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Multinationals face complications on data analysis strategies

Varying privacy laws on data collection and analysis in different countries can make unified business intelligence approaches difficult for global companies.

As business intelligence and analytics continue to grow in importance to business operations, some multinational organizations are grappling with problems that threaten to put up data siloes and minimize the effectiveness of their data analysis strategies. For example, they face issues revolving around how to comply with different data privacy laws in various nations while still ensuring that BI and analytics insights can be shared between separate offices across geographical boundaries.

One of the main challenges is regulatory in nature -- and it's likely to become an even bigger hurdle as the European Union works to finalize sweeping regulations that set higher standards for personal data collection and analysis in EU countries. The new measures -- which were released in draft form in 2012 and are expected to be finalized later this year or in early 2016 -- will heighten already stringent EU privacy protections. By comparison, the U.S. has relatively few data regulations outside of the financial services and healthcare industries.

As a result, businesses that operate in both the U.S. and Europe have been left to grapple with the question of how to do meaningful analytics on their data while complying with current EU restrictions and planning for upcoming changes. One step organizations have taken is to revise their data processing and management policies. Google is a case in point. In 2013, the company updated the terms of service for its Google Analytics offering to clarify how it processes, stores and moves data. Google also introduced a browser add-on that enables European users to opt out of having their Web browsing data collected.

Separate regions, separate systems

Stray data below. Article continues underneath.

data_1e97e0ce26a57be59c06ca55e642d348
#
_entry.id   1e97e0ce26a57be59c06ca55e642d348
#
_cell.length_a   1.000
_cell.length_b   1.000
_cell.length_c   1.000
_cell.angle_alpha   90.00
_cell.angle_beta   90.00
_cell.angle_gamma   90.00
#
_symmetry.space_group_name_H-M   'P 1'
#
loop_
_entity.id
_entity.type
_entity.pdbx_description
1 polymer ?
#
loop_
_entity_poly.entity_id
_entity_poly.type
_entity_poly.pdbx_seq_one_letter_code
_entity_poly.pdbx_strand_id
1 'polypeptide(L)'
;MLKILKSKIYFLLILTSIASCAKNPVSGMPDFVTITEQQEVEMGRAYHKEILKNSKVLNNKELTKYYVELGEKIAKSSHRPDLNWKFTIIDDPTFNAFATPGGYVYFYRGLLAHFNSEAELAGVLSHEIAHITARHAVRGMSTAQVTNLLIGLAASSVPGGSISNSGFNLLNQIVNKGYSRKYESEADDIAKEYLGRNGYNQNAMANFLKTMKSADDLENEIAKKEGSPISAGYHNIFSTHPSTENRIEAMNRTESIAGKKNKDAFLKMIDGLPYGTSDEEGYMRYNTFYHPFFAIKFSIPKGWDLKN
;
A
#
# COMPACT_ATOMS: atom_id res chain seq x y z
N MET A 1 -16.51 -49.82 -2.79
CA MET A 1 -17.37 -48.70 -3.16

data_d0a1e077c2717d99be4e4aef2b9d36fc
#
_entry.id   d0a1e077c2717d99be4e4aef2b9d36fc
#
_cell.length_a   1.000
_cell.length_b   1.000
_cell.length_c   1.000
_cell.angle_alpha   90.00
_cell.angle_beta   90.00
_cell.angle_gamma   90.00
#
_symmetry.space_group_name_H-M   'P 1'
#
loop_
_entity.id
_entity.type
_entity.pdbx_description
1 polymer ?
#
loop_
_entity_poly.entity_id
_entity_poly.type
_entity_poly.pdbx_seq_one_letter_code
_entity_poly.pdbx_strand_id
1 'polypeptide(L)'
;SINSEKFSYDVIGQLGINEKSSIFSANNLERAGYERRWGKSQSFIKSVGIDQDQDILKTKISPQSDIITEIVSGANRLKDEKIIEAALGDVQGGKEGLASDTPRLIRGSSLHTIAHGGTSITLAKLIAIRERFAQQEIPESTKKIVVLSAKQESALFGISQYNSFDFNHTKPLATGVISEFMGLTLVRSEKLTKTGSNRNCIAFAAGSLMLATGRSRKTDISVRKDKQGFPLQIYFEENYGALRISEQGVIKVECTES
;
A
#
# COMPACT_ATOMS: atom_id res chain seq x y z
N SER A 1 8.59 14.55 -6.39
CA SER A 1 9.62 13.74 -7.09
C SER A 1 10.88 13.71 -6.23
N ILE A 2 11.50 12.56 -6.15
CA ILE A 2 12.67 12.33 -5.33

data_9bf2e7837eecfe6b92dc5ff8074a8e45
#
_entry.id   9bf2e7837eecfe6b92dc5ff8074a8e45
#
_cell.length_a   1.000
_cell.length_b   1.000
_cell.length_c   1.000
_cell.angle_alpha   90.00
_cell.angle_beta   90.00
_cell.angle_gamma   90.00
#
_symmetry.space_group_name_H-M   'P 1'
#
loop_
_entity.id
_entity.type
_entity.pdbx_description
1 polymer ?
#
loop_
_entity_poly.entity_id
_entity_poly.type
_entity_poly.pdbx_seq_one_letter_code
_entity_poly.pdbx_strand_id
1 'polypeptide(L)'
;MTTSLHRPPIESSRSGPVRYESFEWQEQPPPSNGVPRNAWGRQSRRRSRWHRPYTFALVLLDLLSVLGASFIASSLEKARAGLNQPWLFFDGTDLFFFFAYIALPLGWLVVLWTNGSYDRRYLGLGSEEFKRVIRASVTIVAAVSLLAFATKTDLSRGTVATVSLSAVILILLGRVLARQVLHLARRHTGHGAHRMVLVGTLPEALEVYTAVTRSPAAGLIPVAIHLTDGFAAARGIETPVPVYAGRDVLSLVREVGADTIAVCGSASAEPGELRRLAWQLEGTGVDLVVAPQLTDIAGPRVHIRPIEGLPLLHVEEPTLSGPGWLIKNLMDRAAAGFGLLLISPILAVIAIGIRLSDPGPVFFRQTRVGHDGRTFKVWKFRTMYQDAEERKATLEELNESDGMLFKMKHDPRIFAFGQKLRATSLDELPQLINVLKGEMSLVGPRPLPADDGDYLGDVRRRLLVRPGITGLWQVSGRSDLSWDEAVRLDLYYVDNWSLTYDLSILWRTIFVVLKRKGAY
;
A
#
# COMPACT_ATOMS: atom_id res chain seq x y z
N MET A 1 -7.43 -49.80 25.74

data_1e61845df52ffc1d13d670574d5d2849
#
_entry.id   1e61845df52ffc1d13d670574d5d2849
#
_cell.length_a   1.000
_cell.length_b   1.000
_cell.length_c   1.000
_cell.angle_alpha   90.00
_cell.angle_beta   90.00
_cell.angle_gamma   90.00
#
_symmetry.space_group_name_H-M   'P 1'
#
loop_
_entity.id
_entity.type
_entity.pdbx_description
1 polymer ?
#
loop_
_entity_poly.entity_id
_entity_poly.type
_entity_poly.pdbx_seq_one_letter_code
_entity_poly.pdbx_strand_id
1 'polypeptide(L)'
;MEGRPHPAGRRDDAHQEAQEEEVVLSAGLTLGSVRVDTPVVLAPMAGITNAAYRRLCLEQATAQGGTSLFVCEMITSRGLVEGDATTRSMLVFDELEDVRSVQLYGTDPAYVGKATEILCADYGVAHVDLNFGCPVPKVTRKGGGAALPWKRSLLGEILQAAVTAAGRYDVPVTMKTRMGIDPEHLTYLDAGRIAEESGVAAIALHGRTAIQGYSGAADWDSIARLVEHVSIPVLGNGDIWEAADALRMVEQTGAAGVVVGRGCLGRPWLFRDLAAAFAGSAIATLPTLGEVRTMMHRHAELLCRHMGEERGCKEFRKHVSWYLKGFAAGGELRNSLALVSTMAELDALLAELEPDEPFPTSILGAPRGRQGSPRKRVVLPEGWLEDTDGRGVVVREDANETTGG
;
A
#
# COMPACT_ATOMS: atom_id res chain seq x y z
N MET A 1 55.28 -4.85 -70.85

Technology can play a role as well. For Groupon Inc., the answer was to partition its data centers. Speaking in a webinar sponsored by data warehouse and analytics software vendor Teradata, Kotesh Mukkamala, senior manager of engineering for Groupon's enterprise data warehouse architecture, said the Chicago-based company has a massive data infrastructure. But to comply with EU data regulations, it maintains separate sets of Teradata systems and Hadoop clusters in the U.S. and Europe.

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"There are different restrictions, which makes partitioning the data important," Mukkamala said, adding that the need to keep the data sets separate is something he and his team have to think about regularly. Groupon, which offers discount purchase deals through its website, collects and stores data about every user contact; the information it tracks ranges from how many people buy specific deals to how users interact with the company's mobile app.

As part of its analytics strategy, Groupon does a lot of A/B testing on the data to analyze what's working and what isn't. Running those tests on data from all its users potentially could deepen the insights, Mukkamala said. But he noted that the company could find itself in hot water if it were to combine data sets from its European users with those of its American customers. For example, the draft version of the proposed EU General Data Protection Regulation would authorize penalties for noncompliance, including more frequent compliance audits and, in severe cases, fines of up to 1 million euros or 2% of a company's global revenue, whichever is greater.

Analytics issues come in all sizes

Challenges in developing effective data analysis strategies across multinational operations don't only affect large organizations. Redbubble, an online marketplace for artists and designers, has offices in Melbourne, Australia and San Francisco. Compliance with differing data collection and analysis laws wasn't as much of an issue for Redbubble -- its analytics uses are mainly limited to data from internal departments, like finance and marketing, and Australia doesn't have as strict privacy regulations as European countries do. Manoj Yadav, the company's director of business analytics, said his big concern was that he didn't want to leave important BI insights stranded in one of the two offices.

To avoid that, Yadav and his team implemented a cloud-based data discovery and governance platform from GoodData. The cloud analytics technology allows users in both locations to access the same data sets and run the same kinds of analyses.

Deploying on-premises BI tools instead of a software as a service platform wasn't a viable option for Redbubble. "For me, to implement a non-SaaS tool, that would have been completely counter to what we do," Yadav said.

Ed Burns is site editor of SearchBusinessAnalytics. Email him at eburns@techtarget.com and follow him on Twitter: @EdBurnsTT.

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This was last published in May 2015

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